Mark Wilson July 9th, 2009
TALLINN, ESTONIA–Scientific museums preserve specimens and information from generations of researchers, collectors and students. The interiors of a typical paleontological museum contains windowless rooms filled almost to the ceiling with cabinets, each with dozens of drawers containing carefully labeled and cataloged specimens. Because information grows rapidly in science, the most important information on those labels is not the identity of the fossils but where they were found. The names and even systematic categories often change over the years as we learn new characteristics of particular groups, but the location information will always be critical for the value of the specimen for future researchers.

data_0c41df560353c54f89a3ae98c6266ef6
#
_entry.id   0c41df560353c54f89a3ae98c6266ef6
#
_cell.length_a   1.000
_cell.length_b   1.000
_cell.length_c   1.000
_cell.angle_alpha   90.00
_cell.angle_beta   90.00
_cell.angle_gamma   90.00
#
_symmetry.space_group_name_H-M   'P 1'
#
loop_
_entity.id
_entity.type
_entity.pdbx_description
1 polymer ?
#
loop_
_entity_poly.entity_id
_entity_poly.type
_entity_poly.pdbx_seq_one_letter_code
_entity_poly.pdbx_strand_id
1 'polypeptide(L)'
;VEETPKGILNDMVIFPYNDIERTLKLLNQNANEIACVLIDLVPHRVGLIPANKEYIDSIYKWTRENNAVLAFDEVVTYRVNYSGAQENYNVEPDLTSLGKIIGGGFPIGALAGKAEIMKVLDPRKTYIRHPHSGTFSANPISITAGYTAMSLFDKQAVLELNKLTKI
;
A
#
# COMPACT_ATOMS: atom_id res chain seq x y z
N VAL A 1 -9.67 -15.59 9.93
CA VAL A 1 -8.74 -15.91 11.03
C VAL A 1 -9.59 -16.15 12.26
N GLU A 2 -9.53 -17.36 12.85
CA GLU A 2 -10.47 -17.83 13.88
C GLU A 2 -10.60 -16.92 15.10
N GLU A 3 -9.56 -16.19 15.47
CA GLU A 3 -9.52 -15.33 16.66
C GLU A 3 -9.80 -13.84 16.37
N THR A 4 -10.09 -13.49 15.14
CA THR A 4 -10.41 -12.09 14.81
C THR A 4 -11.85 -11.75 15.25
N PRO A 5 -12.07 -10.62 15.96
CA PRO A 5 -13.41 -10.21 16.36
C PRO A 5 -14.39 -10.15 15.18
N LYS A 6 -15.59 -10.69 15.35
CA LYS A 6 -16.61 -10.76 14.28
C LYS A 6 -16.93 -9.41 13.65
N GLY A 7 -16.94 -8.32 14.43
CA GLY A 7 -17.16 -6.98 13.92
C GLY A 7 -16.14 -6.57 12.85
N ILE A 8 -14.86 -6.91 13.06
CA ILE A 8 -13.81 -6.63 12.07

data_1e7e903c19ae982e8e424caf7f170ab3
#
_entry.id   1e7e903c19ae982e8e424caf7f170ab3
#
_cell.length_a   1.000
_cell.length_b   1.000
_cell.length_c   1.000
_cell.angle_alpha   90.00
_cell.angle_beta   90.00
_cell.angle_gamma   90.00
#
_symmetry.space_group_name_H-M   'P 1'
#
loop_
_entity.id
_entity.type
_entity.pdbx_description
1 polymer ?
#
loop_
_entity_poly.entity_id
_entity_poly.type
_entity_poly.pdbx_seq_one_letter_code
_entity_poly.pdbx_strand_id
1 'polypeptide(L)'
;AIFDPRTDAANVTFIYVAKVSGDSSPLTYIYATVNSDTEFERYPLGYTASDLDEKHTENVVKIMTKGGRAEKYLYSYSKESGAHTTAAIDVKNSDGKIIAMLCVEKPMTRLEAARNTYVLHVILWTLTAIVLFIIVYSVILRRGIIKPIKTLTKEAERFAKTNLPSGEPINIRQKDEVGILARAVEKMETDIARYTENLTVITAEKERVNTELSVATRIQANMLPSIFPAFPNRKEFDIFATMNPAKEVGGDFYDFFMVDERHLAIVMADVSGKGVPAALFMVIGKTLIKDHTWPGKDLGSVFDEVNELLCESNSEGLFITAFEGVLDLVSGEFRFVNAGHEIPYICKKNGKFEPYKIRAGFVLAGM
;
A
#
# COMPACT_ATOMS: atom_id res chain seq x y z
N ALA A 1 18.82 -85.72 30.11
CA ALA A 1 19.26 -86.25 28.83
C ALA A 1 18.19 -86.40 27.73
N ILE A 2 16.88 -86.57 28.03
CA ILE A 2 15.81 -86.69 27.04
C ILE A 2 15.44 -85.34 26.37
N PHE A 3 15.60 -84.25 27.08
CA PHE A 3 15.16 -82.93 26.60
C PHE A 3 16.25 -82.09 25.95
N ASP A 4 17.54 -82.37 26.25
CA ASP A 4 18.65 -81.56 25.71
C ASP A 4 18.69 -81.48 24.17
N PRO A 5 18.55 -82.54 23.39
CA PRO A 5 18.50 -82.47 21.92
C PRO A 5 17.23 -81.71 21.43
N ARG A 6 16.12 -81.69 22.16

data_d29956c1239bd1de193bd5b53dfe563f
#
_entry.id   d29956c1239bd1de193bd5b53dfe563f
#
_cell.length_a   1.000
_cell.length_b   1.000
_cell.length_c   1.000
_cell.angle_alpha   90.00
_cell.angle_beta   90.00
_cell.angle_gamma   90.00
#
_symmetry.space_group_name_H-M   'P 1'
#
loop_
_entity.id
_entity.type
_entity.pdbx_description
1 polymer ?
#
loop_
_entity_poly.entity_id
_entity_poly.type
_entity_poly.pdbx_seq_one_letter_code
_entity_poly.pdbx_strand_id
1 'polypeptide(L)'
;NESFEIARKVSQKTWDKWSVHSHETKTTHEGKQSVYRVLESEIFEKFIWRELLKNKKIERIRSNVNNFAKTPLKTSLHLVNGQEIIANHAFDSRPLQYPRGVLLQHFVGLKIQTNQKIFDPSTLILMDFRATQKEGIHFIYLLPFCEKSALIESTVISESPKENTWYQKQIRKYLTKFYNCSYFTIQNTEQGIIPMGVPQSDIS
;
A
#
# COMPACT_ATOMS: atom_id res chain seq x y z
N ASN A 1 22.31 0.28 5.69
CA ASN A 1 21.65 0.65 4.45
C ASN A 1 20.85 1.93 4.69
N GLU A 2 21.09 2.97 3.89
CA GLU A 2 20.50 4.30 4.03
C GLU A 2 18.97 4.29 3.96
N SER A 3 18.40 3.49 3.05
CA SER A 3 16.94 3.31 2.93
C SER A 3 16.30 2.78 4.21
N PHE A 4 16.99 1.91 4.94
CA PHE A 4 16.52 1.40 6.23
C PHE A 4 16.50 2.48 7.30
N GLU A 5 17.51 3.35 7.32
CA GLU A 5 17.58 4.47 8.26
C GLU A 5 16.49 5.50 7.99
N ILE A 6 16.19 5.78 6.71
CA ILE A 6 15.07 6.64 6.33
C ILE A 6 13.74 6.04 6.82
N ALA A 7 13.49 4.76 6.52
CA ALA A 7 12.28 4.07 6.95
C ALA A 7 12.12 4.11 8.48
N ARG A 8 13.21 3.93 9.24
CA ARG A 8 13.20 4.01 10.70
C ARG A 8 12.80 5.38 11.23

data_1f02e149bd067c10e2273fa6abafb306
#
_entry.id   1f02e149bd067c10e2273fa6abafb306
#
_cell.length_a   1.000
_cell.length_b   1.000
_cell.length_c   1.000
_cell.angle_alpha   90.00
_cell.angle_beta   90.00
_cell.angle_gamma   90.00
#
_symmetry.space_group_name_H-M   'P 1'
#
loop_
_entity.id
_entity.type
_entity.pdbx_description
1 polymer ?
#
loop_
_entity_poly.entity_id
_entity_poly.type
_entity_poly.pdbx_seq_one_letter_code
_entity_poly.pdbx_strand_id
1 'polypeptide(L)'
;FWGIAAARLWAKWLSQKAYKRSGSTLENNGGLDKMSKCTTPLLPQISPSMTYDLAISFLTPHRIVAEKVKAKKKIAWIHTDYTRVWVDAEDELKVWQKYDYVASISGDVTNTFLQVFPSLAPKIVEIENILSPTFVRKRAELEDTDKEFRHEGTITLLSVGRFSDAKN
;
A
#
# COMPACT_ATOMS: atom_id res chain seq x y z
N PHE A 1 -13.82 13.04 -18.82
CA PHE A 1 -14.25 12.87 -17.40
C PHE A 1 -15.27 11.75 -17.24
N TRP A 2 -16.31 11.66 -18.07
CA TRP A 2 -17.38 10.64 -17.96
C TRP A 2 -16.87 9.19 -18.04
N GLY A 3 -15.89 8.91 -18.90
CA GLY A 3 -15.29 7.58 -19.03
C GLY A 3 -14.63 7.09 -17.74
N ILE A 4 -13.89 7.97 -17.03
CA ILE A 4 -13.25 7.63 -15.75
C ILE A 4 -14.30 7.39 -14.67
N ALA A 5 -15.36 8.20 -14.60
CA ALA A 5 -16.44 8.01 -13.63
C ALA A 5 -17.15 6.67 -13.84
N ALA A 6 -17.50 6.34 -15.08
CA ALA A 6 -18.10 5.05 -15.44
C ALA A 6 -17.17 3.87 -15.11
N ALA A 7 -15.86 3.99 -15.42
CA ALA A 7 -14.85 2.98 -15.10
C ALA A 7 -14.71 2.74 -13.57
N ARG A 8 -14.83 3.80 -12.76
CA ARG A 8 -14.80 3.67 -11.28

Today we visited the Institute of Geology at the Tallinn University of Technology. We were hosted by Dr. Helje Pärnaste, a paleontologist who specializes in Ordovician trilobites. She generously spent the day with us going through the collections. Using one of the best electronic cataloging systems we have ever seen, she was able to take us to drawers containing specimens from our study localities. We were able to add to our faunal lists and see better preserved fossils which will help in our future identifications. We concentrated on crinoids, of course, and were able to calibrate what we found which was truly new and see many other examples.
Again another scientific colleague we did not know before this trip helped us immensely and has become a friend. It is a remarkable universal fellowship. I hope we are able to return many such favors back in the United States.